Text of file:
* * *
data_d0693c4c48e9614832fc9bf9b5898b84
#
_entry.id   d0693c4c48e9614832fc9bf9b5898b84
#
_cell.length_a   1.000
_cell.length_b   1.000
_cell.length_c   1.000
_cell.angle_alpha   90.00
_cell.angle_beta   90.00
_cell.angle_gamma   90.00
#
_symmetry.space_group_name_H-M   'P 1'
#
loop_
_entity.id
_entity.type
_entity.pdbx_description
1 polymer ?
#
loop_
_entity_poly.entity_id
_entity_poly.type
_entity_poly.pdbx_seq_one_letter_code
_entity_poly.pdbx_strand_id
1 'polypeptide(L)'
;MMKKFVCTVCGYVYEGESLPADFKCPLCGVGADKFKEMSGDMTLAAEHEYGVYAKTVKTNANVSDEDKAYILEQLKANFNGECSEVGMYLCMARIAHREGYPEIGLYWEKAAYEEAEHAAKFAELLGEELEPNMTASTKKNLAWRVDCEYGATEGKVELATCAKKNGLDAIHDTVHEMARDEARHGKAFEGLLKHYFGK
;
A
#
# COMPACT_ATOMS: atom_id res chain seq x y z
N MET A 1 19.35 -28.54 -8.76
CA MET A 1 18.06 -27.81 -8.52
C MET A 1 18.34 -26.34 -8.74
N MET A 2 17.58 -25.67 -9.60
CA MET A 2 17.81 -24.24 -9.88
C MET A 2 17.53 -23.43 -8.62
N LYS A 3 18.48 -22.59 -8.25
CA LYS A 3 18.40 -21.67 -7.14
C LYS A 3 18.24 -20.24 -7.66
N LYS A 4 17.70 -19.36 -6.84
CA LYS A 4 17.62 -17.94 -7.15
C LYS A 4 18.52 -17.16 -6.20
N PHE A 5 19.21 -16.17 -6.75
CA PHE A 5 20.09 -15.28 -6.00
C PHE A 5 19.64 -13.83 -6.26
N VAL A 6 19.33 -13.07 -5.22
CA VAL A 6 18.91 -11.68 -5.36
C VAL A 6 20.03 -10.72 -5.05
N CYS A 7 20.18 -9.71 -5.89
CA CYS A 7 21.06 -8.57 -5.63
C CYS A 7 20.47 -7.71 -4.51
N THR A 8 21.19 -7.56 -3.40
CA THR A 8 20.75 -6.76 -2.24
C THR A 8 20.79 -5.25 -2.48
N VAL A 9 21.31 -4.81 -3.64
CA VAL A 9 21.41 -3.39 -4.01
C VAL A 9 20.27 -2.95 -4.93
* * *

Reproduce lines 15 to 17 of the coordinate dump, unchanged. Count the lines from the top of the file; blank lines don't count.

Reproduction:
_entity.id
_entity.type
_entity.pdbx_description